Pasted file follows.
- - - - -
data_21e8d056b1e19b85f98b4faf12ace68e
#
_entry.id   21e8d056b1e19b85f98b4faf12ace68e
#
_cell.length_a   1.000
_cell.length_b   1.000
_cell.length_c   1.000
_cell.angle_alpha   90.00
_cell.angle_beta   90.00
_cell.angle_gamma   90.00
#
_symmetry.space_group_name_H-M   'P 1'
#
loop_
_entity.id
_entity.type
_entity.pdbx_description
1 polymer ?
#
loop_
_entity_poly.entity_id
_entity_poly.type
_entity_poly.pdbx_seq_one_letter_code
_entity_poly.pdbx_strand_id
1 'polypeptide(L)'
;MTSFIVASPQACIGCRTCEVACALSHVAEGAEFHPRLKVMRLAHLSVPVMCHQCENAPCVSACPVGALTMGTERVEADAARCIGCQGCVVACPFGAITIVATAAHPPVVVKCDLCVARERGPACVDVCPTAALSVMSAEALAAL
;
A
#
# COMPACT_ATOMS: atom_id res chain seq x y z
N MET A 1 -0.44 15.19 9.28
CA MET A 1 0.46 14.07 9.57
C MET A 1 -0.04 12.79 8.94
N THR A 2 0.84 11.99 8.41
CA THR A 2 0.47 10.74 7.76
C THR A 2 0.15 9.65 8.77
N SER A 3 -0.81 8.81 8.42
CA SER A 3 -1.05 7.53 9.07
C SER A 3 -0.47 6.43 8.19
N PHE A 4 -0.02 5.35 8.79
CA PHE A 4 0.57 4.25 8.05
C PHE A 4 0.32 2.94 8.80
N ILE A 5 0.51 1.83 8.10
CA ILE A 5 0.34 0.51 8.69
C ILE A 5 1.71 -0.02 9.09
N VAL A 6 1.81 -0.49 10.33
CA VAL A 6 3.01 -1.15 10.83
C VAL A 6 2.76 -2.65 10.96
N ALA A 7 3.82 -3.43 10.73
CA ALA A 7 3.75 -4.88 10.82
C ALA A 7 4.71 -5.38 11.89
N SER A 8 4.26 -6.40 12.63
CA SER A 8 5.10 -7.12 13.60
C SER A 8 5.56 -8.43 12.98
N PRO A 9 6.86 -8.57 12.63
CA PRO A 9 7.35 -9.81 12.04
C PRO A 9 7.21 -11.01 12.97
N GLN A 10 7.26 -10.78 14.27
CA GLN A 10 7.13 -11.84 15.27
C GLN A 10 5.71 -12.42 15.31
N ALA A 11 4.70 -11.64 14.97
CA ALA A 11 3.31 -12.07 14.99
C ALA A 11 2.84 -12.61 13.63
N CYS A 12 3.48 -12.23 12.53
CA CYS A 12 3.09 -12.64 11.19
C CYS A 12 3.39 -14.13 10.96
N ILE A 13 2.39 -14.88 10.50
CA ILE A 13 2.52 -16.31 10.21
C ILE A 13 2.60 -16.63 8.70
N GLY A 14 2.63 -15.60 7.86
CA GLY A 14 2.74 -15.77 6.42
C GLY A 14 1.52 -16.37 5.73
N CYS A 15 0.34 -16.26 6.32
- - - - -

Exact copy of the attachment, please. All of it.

data_21e8d056b1e19b85f98b4faf12ace68e
#
_entry.id   21e8d056b1e19b85f98b4faf12ace68e
#
_cell.length_a   1.000
_cell.length_b   1.000
_cell.length_c   1.000
_cell.angle_alpha   90.00
_cell.angle_beta   90.00
_cell.angle_gamma   90.00
#
_symmetry.space_group_name_H-M   'P 1'
#
loop_
_entity.id
_entity.type
_entity.pdbx_description
1 polymer ?
#
loop_
_entity_poly.entity_id
_entity_poly.type
_entity_poly.pdbx_seq_one_letter_code
_entity_poly.pdbx_strand_id
1 'polypeptide(L)'
;MTSFIVASPQACIGCRTCEVACALSHVAEGAEFHPRLKVMRLAHLSVPVMCHQCENAPCVSACPVGALTMGTERVEADAARCIGCQGCVVACPFGAITIVATAAHPPVVVKCDLCVARERGPACVDVCPTAALSVMSAEALAAL
;
A
#
# COMPACT_ATOMS: atom_id res chain seq x y z
N MET A 1 -0.44 15.19 9.28
CA MET A 1 0.46 14.07 9.57
C MET A 1 -0.04 12.79 8.94
N THR A 2 0.84 11.99 8.41
CA THR A 2 0.47 10.74 7.76
C THR A 2 0.15 9.65 8.77
N SER A 3 -0.81 8.81 8.42
CA SER A 3 -1.05 7.53 9.07
C SER A 3 -0.47 6.43 8.19
N PHE A 4 -0.02 5.35 8.79
CA PHE A 4 0.57 4.25 8.05
C PHE A 4 0.32 2.94 8.80
N ILE A 5 0.51 1.83 8.10
CA ILE A 5 0.34 0.51 8.69
C ILE A 5 1.71 -0.02 9.09
N VAL A 6 1.81 -0.49 10.33
CA VAL A 6 3.01 -1.15 10.83
C VAL A 6 2.76 -2.65 10.96
N ALA A 7 3.82 -3.43 10.73
CA ALA A 7 3.75 -4.88 10.82
C ALA A 7 4.71 -5.38 11.89
N SER A 8 4.26 -6.40 12.63
CA SER A 8 5.10 -7.12 13.60
C SER A 8 5.56 -8.43 12.98
N PRO A 9 6.86 -8.57 12.63
CA PRO A 9 7.35 -9.81 12.04
C PRO A 9 7.21 -11.01 12.97
N GLN A 10 7.26 -10.78 14.27
CA GLN A 10 7.13 -11.84 15.27
C GLN A 10 5.71 -12.42 15.31
N ALA A 11 4.70 -11.64 14.97
CA ALA A 11 3.31 -12.07 14.99
C ALA A 11 2.84 -12.61 13.63
N CYS A 12 3.48 -12.23 12.53
CA CYS A 12 3.09 -12.64 11.19
C CYS A 12 3.39 -14.13 10.96
N ILE A 13 2.39 -14.88 10.50
CA ILE A 13 2.52 -16.31 10.21
C ILE A 13 2.60 -16.63 8.70
N GLY A 14 2.63 -15.60 7.86
CA GLY A 14 2.74 -15.77 6.42
C GLY A 14 1.52 -16.37 5.73
N CYS A 15 0.34 -16.26 6.32